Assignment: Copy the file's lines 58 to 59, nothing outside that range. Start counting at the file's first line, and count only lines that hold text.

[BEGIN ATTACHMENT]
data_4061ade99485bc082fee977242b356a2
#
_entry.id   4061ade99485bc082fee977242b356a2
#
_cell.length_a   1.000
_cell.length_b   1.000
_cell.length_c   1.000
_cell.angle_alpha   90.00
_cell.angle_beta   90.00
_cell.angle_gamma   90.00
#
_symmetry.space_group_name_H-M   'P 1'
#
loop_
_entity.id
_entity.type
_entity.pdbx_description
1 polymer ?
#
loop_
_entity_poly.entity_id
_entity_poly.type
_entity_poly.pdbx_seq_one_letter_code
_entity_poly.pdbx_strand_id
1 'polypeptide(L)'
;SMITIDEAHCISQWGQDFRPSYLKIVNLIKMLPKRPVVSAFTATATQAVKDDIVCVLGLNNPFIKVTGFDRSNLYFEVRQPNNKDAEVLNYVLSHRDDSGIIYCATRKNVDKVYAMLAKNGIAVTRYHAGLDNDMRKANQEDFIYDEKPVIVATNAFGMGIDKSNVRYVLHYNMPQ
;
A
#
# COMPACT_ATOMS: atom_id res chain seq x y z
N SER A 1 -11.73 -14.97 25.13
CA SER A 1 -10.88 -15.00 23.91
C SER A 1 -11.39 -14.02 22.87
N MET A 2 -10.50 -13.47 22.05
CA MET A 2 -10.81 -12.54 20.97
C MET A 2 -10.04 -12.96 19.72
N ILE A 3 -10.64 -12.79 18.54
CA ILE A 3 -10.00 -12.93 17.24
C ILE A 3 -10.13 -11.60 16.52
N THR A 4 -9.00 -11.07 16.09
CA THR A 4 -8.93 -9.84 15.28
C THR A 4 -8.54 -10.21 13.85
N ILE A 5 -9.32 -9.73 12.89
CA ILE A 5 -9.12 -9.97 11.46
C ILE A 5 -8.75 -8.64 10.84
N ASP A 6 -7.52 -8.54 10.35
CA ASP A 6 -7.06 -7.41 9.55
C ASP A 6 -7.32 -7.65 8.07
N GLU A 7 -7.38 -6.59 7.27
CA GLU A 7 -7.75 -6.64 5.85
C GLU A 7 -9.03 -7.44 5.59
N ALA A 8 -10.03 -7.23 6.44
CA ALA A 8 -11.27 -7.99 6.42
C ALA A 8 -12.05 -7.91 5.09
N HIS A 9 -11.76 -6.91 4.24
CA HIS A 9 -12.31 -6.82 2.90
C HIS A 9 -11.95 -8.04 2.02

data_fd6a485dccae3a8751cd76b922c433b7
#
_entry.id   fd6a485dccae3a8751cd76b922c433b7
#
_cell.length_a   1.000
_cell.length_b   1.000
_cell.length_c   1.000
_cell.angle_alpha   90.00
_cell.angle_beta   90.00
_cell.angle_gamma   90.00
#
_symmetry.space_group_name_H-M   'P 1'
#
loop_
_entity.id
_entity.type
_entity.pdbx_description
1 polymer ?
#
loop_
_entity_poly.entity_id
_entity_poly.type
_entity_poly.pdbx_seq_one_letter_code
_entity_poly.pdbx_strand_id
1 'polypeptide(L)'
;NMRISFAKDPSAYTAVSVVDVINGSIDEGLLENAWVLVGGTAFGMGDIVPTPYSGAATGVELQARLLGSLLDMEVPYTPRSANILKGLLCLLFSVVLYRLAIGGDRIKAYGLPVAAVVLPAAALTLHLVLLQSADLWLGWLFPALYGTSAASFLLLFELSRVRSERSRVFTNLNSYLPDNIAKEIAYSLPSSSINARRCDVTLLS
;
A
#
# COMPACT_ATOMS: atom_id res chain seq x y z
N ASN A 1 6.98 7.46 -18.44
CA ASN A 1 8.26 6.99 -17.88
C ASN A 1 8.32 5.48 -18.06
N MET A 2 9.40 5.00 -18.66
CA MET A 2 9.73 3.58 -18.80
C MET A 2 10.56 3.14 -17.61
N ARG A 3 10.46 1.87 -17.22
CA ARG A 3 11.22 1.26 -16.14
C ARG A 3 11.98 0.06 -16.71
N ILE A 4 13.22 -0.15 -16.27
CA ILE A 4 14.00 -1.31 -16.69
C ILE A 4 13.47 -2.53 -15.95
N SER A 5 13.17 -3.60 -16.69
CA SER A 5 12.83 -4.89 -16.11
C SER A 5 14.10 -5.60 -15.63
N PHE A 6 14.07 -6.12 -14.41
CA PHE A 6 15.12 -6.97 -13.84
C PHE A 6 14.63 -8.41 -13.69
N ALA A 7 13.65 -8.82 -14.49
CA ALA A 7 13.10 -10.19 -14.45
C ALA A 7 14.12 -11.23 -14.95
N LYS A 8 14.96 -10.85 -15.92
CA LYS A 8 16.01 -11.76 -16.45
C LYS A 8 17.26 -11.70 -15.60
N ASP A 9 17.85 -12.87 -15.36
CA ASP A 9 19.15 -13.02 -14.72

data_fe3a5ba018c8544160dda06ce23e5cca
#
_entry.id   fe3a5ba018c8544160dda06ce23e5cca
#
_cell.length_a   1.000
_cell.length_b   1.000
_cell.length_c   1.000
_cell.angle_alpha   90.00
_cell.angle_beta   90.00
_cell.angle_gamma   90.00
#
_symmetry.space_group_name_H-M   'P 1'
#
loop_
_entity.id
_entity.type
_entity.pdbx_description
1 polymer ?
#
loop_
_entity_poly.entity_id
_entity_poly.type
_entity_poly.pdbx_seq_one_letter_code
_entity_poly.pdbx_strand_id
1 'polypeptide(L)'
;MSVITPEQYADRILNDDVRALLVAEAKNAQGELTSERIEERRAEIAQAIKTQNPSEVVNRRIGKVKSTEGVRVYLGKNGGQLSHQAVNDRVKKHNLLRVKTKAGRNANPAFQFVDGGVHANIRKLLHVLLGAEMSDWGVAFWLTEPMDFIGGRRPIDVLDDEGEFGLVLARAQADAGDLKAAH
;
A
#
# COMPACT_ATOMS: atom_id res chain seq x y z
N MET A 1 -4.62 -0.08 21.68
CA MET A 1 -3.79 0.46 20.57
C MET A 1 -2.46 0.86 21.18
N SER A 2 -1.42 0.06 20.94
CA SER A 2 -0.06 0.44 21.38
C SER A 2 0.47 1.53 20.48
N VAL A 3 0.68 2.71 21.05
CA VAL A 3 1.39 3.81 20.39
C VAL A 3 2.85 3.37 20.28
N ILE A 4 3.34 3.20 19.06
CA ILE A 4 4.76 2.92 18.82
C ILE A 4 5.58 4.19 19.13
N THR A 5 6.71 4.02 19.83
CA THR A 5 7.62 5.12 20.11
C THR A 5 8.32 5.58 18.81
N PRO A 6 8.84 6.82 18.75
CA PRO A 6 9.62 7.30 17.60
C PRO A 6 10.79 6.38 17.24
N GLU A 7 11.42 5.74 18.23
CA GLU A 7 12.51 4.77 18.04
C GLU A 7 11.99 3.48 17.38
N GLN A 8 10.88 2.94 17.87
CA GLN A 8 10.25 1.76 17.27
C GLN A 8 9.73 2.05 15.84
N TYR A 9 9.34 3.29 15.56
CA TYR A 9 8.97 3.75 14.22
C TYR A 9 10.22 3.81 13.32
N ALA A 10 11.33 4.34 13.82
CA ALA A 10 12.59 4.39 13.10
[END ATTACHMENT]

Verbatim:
data_fd6a485dccae3a8751cd76b922c433b7
#